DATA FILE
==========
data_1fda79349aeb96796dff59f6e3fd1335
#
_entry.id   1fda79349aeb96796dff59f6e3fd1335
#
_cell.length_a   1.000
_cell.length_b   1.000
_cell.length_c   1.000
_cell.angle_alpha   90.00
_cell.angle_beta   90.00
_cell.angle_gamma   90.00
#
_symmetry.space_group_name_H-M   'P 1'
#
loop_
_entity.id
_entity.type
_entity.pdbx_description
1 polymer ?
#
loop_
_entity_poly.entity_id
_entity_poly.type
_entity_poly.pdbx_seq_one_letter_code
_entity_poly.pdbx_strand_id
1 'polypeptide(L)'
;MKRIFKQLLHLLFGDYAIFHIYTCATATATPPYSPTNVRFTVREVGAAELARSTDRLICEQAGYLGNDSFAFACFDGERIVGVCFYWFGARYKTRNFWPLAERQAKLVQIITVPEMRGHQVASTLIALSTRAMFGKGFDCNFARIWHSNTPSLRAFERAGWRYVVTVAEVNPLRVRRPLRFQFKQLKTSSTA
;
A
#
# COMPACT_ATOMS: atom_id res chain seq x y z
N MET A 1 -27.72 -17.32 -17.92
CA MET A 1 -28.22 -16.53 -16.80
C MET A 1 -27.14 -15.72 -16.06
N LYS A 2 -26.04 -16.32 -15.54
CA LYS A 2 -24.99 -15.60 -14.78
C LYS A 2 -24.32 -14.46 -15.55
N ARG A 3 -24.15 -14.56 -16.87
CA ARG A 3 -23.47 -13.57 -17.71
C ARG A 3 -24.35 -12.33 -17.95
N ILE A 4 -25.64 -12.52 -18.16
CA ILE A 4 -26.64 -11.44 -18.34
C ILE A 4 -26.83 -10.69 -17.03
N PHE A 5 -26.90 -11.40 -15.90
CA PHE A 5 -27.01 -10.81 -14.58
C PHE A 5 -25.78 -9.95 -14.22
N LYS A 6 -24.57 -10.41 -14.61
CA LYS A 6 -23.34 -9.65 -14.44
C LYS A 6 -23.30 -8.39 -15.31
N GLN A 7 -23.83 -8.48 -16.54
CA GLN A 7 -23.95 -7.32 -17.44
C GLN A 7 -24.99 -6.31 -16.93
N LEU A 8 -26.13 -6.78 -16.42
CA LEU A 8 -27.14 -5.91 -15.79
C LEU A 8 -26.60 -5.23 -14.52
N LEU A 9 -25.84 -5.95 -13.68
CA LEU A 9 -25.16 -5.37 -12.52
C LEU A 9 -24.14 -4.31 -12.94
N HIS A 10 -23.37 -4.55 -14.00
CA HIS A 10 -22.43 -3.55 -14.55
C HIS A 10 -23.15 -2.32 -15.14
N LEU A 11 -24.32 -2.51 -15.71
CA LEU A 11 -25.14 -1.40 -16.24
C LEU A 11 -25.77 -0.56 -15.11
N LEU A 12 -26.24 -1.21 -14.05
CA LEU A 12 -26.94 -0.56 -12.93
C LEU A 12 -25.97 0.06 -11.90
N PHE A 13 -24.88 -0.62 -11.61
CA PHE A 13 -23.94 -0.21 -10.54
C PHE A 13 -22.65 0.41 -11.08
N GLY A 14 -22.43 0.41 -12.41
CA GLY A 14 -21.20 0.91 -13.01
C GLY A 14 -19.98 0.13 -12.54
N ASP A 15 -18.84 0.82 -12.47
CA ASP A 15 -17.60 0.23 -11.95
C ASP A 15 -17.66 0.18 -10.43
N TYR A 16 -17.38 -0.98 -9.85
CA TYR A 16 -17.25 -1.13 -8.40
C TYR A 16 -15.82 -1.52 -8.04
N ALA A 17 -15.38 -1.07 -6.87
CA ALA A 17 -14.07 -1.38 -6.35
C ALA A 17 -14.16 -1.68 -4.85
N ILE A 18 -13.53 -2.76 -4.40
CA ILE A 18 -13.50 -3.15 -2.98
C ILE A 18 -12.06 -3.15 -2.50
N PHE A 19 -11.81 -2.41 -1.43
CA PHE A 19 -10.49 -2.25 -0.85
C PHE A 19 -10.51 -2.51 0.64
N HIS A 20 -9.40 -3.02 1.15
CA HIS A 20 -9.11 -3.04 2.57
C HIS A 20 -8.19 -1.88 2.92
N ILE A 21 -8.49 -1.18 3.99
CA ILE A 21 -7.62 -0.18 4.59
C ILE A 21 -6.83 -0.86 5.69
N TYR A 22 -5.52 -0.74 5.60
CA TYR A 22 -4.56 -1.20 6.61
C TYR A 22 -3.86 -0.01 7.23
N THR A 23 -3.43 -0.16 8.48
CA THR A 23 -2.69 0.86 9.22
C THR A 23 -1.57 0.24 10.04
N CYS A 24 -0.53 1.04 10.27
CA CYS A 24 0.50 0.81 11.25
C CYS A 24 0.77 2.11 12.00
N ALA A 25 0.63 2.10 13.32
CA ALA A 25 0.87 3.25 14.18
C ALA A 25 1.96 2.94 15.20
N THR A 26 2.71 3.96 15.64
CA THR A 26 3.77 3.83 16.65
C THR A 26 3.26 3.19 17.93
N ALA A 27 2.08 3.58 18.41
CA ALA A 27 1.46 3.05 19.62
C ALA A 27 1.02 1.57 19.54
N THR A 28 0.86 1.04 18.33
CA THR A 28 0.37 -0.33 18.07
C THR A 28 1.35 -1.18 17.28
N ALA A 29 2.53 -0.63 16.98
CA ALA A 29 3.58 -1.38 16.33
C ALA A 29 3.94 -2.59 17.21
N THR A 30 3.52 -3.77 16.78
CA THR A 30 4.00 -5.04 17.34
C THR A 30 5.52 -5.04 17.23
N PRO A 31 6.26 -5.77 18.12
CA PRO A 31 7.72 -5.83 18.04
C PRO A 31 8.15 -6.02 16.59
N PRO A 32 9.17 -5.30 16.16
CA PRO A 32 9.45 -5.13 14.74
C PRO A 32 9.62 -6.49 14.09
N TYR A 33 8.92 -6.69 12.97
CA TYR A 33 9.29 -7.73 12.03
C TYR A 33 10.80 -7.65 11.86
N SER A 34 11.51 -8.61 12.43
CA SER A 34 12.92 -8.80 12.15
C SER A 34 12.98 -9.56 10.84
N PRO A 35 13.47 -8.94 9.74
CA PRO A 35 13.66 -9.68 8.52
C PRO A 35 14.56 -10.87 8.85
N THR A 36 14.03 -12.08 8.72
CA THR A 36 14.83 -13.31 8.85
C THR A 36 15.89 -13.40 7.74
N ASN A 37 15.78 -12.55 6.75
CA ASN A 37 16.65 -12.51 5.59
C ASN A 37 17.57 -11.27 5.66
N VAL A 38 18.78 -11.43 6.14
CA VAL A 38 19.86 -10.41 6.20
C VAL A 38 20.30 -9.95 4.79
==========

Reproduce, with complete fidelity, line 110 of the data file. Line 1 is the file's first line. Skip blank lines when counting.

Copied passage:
CA ALA A 27 1.46 3.05 19.62